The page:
opportunities to create and use information resources; enabling new
    actors, new business models and an immense role for non-commercial
    and user generated publishing.

  7. A legal framework that focuses on protecting commercial rights
    under the older publishing technologies is inferior to one that
    recognizes, appreciates and focuses on the value of the new
    opportunities to create and use information.

General issues

According to
the Green Paper, Directive 2001/29/EC on the harmonization of
certain aspects of copyright and related rights in the information
society has harmonized the rights of reproduction, communication to
the public, making available and distribution. The scope of the
exclusive rights is thus broad and gives right owners high-level
exclusive rights. The Directive has also introduced an exhaustive
list of exceptions that limits the member states in their ability
to introduce new exceptions. There is only one mandatory exception
and 20 optional exceptions. This optional list of exceptions is
drafted in vague language and has actually prevented harmonization
and created a level of uncertainty detrimental to consumers.

The Three Step Test is Not Relevant in some
areas

It is a common misunderstanding that all copyright limitations
and exceptions are subject to the so called “three step test”
(3ST). In many areas copyright limitations and exceptions can be
implemented outside of the 3ST. These include the specific
exceptions referenced in the Berne and Rome Conventions that are
outside of the 3ST, such as the mandatory exception for the right
to quotation, the Appendix to the Berne and some other user rights
clearly spelled out in the Berne and the Rome. In addition, WTO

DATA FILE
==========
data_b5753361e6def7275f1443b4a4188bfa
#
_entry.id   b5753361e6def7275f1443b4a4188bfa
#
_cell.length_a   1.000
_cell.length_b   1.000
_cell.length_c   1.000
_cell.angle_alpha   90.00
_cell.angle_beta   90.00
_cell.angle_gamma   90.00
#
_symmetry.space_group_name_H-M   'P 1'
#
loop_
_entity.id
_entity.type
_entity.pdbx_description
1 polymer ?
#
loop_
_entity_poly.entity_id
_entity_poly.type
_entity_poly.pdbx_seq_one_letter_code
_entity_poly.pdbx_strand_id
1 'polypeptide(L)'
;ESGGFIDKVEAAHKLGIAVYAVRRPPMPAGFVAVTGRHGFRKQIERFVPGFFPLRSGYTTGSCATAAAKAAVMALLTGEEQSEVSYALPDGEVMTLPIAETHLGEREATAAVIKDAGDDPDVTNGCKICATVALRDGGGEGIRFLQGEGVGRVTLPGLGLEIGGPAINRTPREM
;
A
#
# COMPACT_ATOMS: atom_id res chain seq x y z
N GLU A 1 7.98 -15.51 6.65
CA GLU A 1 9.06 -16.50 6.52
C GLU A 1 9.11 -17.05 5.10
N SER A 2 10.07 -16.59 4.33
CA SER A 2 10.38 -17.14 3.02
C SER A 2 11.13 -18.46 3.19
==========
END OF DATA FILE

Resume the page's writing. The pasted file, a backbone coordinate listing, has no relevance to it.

members can use other types of flexibilities when implementing
their copyright laws.

Part I of the TRIPS

In Part I of the TRIPS, WTO members are given very broad freedom
to consider national, regional and international regimes for the
exhaustion of rights in copyrighted works — a very important and
potentially broad exception to exclusive rights.

Additional context for limitations and exceptions are set out in
Articles 1, 7 and 8 of the TRIPS.

Part II, Section 8 of the TRIPS

In Part II, Section 8, Article 40 of the TRIPS, WTO members are
given very broad discretion in controlling anticompetitive
practices. The text of paragraphs 40.1 and 40.2 is useful to
review.

SECTION 8: CONTROL OF ANTI-COMPETITIVE PRACTICES IN
CONTRACTUAL LICENCES

Article 40

1. Members agree that some licensing practices or
conditions pertaining to intellectual property rights which
restrain competition may have adverse effects on trade and may
impede the transfer and dissemination of technology.

2. Nothing in this Agreement shall prevent Members from
specifying in their legislation licensing practices or conditions
that may in particular cases constitute an abuse of intellectual
property rights having an adverse effect on competition in the
relevant market. As provided above, a Member may adopt,
consistently with the other provisions of this Agreement,
appropriate measures to prevent or control such practices, which
may include for example exclusive grantback conditions, conditions
preventing challenges to validity and coercive package licensing,
in the light of the relevant laws and regulations of that
Member.

Article 40 of the TRIPS should be read in connection with other
parts of the TRIPS, including Articles 1, 6, 7, 8 and 44.2. Article
40 ensures that governments have the right to address unreasonable
licensing practices in a wide range of areas. This includes cases
of excessive pricing under guidelines or formulas, and also where
there is no formal finding of dominance under a normal EU
competition case.

In the context of traditional competition law cases, the EU has
used the Article 40 flexibility in a wide range of cases, including
but not limited to those involving software (Microsoft),
programming guides and pharmaceutical sales data.

Non-voluntary uses under Part III of the TRIPS
concerning remedies

Under Part III of the TRIPS, WTO members have very broad
authority to issue compulsory licenses as an alternative to the
enforcement of an injunction, under TRIPS Article 44. For example,
the ability to enforce an exclusive right through an injunction can
be waived in some cases (Article 44.1), or in every case (Article
44.2) when “these remedies are inconsistent with a Member’s law”
and “declaratory judgments and adequate compensation” are
available. It is under Article 44.2 that the US government
exercises its rights to use all copyrighted works without licenses